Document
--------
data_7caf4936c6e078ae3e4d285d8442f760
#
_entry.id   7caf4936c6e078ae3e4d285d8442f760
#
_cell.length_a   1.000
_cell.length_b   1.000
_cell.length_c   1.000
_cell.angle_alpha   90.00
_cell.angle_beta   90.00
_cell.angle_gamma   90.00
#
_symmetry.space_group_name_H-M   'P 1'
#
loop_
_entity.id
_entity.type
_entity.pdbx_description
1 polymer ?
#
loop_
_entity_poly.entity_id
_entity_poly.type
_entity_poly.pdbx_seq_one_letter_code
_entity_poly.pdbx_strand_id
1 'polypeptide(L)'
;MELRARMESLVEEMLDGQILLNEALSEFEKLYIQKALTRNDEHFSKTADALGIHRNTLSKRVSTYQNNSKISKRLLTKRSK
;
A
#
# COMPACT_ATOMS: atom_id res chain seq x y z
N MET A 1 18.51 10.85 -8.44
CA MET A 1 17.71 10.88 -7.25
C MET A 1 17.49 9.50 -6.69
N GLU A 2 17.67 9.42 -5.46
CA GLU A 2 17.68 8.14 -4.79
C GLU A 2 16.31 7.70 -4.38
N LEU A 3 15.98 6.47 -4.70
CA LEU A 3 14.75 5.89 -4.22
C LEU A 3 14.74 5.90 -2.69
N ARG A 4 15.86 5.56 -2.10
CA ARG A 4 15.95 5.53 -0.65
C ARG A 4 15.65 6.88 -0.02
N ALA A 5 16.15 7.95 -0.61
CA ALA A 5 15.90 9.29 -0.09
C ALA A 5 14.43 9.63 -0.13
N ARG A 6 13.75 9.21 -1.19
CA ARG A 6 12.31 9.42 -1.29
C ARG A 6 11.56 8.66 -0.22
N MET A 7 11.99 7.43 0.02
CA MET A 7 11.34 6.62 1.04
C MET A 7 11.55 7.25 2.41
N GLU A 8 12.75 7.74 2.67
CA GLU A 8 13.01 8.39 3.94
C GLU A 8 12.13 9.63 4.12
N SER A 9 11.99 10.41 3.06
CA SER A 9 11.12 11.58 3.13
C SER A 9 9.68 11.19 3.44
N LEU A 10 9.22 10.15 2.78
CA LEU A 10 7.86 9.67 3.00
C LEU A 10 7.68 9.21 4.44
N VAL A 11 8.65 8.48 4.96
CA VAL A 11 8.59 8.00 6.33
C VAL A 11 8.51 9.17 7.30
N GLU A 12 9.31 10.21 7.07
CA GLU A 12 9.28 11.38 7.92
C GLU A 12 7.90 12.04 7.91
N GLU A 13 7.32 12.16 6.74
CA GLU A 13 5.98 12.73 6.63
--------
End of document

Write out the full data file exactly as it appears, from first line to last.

data_7caf4936c6e078ae3e4d285d8442f760
#
_entry.id   7caf4936c6e078ae3e4d285d8442f760
#
_cell.length_a   1.000
_cell.length_b   1.000
_cell.length_c   1.000
_cell.angle_alpha   90.00
_cell.angle_beta   90.00
_cell.angle_gamma   90.00
#
_symmetry.space_group_name_H-M   'P 1'
#
loop_
_entity.id
_entity.type
_entity.pdbx_description
1 polymer ?
#
loop_
_entity_poly.entity_id
_entity_poly.type
_entity_poly.pdbx_seq_one_letter_code
_entity_poly.pdbx_strand_id
1 'polypeptide(L)'
;MELRARMESLVEEMLDGQILLNEALSEFEKLYIQKALTRNDEHFSKTADALGIHRNTLSKRVSTYQNNSKISKRLLTKRSK
;
A
#
# COMPACT_ATOMS: atom_id res chain seq x y z
N MET A 1 18.51 10.85 -8.44
CA MET A 1 17.71 10.88 -7.25
C MET A 1 17.49 9.50 -6.69
N GLU A 2 17.67 9.42 -5.46
CA GLU A 2 17.68 8.14 -4.79
C GLU A 2 16.31 7.70 -4.38
N LEU A 3 15.98 6.47 -4.70
CA LEU A 3 14.75 5.89 -4.22
C LEU A 3 14.74 5.90 -2.69
N ARG A 4 15.86 5.56 -2.10
CA ARG A 4 15.95 5.53 -0.65
C ARG A 4 15.65 6.88 -0.02
N ALA A 5 16.15 7.95 -0.61
CA ALA A 5 15.90 9.29 -0.09
C ALA A 5 14.43 9.63 -0.13
N ARG A 6 13.75 9.21 -1.19
CA ARG A 6 12.31 9.42 -1.29
C ARG A 6 11.56 8.66 -0.22
N MET A 7 11.99 7.43 0.02
CA MET A 7 11.34 6.62 1.04
C MET A 7 11.55 7.25 2.41
N GLU A 8 12.75 7.74 2.67
CA GLU A 8 13.01 8.39 3.94
C GLU A 8 12.13 9.63 4.12
N SER A 9 11.99 10.41 3.06
CA SER A 9 11.12 11.58 3.13
C SER A 9 9.68 11.19 3.44
N LEU A 10 9.22 10.15 2.78
CA LEU A 10 7.86 9.67 3.00
C LEU A 10 7.68 9.21 4.44
N VAL A 11 8.65 8.48 4.96
CA VAL A 11 8.59 8.00 6.33
C VAL A 11 8.51 9.17 7.30
N GLU A 12 9.31 10.21 7.07
CA GLU A 12 9.28 11.38 7.92
C GLU A 12 7.90 12.04 7.91
N GLU A 13 7.32 12.16 6.74
CA GLU A 13 5.98 12.73 6.63